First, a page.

Medicine Bow National Forest

About an hour and half after leaving Estes Park we crossed the Colorado, Wyoming state line heading north on rte. 287. We didn’t know exactly where we were headed, but we were making our way to somewhere in Medicine Bow National Forest just west of Laramie. After some research the night before, we decided it would be a great spot to camp, being sparsely populated and relatively flat. We busted a left in Laramie and bounced south east down rte. 230. It took a few forest roads before we found a good spot to camp. It was right next to a small beaver pond at the very end of the road. The greatest challenge we faced this time wasn’t finding flat ground, but finding somewhere that wasn’t within smashing distance of a standing dead tree, or as those in the know call them, snags. Most of them were victims of a beetle kill and in some places the dead trees outnumbered those still alive.

We camped next to the beaver pond for one night, for we were in search of greener pastures, specifically pastures with more green trees than brown ones. The very real threat of falling trees has a way of harshing mellows like little else. On our way out of the forest from the beaver pond, we somehow stumbled upon a giant quartz field. I have never seen so much quartz. It looked like a dump truck pulled up and emptied a load of quartz in the forest and then someone, or something, spread it out. Not only was quartz everywhere, there were rocks of pure quartz the size of soccer balls! And nope, I didn’t get any photos of it. I actually think I was in the process of relieving myself before we hit paved road and that’s how we found the field.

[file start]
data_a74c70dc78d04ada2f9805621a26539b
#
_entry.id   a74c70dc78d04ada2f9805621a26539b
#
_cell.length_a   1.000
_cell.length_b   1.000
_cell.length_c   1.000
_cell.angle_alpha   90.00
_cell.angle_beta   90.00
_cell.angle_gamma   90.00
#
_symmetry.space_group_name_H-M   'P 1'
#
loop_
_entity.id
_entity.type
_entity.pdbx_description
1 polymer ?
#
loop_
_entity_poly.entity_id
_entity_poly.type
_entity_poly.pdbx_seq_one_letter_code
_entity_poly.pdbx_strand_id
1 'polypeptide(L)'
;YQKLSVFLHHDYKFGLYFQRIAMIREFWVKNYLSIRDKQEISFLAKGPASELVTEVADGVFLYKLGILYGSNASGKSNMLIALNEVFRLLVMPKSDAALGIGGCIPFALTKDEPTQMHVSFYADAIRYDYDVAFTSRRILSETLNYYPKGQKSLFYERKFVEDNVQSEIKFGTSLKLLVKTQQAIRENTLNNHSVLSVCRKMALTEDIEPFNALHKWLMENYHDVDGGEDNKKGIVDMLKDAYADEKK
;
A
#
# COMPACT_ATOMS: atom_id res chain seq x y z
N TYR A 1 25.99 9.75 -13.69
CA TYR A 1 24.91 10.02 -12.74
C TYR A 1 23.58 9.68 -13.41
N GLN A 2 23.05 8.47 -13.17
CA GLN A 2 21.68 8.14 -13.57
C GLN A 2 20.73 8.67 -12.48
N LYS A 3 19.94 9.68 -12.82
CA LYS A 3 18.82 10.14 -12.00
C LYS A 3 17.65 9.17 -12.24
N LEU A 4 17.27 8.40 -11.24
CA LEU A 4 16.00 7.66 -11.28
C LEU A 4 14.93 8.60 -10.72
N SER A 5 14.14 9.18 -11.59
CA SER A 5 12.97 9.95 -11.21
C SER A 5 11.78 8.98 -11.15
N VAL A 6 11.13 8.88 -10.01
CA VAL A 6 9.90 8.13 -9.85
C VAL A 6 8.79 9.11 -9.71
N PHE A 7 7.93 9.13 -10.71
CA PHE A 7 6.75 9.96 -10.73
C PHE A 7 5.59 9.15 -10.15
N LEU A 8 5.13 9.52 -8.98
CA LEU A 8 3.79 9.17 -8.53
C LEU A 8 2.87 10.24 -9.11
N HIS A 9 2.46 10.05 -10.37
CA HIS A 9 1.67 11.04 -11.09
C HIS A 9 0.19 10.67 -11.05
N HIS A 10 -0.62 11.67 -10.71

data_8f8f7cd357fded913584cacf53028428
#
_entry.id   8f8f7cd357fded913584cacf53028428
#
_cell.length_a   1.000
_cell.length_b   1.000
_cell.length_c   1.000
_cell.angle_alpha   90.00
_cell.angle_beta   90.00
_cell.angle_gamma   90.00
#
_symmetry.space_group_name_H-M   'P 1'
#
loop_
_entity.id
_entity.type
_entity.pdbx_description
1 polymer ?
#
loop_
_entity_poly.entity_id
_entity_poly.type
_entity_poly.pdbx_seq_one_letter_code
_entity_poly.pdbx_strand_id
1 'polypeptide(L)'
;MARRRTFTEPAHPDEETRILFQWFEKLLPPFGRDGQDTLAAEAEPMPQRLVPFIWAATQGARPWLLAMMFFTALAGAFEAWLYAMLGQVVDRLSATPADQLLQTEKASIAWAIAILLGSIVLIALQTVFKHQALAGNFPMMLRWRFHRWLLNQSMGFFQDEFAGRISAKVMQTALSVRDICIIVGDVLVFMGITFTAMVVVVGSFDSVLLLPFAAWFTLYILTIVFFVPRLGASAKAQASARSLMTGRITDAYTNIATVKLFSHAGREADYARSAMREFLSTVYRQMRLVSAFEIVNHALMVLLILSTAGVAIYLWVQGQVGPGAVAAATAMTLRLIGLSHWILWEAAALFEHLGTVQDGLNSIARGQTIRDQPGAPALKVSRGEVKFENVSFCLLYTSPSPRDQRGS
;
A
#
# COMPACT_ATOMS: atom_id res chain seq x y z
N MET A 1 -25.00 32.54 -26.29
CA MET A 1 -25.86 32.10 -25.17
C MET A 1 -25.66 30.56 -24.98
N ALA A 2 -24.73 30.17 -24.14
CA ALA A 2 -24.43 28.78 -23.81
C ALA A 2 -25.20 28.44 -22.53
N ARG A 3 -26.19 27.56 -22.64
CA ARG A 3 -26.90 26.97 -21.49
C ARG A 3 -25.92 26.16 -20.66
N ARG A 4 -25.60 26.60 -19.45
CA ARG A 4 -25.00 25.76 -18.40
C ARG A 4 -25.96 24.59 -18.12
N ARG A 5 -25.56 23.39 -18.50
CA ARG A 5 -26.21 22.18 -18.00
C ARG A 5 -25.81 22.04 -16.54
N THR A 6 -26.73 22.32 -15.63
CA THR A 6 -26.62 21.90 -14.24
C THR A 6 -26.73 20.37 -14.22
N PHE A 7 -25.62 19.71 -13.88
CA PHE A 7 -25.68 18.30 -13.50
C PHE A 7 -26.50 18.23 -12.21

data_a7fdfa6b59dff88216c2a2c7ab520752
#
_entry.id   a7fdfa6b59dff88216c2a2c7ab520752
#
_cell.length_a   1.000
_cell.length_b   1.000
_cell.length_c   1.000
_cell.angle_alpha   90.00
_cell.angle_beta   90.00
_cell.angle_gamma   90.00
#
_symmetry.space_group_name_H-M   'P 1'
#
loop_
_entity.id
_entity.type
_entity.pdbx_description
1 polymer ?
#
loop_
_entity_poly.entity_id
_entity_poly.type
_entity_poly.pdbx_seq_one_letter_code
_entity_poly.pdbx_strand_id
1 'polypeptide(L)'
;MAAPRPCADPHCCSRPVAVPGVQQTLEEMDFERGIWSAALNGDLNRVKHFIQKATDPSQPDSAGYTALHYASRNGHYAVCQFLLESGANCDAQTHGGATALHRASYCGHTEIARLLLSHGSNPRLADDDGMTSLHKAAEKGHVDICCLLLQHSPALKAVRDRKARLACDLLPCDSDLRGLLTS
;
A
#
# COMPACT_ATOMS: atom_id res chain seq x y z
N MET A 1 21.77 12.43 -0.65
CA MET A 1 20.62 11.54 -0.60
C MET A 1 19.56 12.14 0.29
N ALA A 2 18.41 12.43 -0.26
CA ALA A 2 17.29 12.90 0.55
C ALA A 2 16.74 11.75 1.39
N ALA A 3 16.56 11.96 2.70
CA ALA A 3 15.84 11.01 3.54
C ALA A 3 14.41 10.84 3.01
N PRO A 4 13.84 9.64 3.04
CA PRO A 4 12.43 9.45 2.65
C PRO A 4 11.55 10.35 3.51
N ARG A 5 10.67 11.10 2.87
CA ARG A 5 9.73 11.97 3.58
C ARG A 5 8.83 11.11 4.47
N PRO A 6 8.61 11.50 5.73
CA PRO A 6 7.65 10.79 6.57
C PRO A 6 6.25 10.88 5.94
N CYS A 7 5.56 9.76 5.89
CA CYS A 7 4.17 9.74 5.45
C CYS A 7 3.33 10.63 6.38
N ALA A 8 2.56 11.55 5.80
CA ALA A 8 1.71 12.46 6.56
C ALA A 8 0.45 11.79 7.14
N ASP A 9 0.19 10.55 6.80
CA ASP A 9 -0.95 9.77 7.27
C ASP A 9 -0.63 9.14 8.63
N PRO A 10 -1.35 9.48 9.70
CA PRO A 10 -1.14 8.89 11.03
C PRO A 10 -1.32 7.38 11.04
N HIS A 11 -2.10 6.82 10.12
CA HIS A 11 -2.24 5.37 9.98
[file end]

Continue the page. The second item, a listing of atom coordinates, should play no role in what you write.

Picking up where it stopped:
ONE SIDE OF THE FOREST TO THE OTHER

We ended up driving for about an hour to the other side of the forest and staying in a small forest service campground, Six Mile Campground, that sat on a bluff overlooking the North Platte River. Nestled among the golden aspen and fragrant pine were a handful of sites. My brother and I had the campground almost entirely to ourselves, with the exception of an older couple a few sites from us and the fly fishing anglers who fished the river during the sunlit hours. In those few short days while staying at Six Mile Creek I had so many memorable experiences, most of which would require separate posts of their own to explain sufficiently. For now, I’ll leave them in waiting, stories for another day.

I decided to post a few extra images from Medicine Bow in the gallery below. These aren’t all of the photos from Med Bow that you’ll find in A Series of Things, but I couldn’t share just 3.


Photographs appear in A Series of Things 00003 – Ranger East.


MEDICINE BOW NATIONAL FOREST GALLERY

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Anthony Beaston is a photographer, designer and writer living just outside of Harrisburg, Pennsylvania.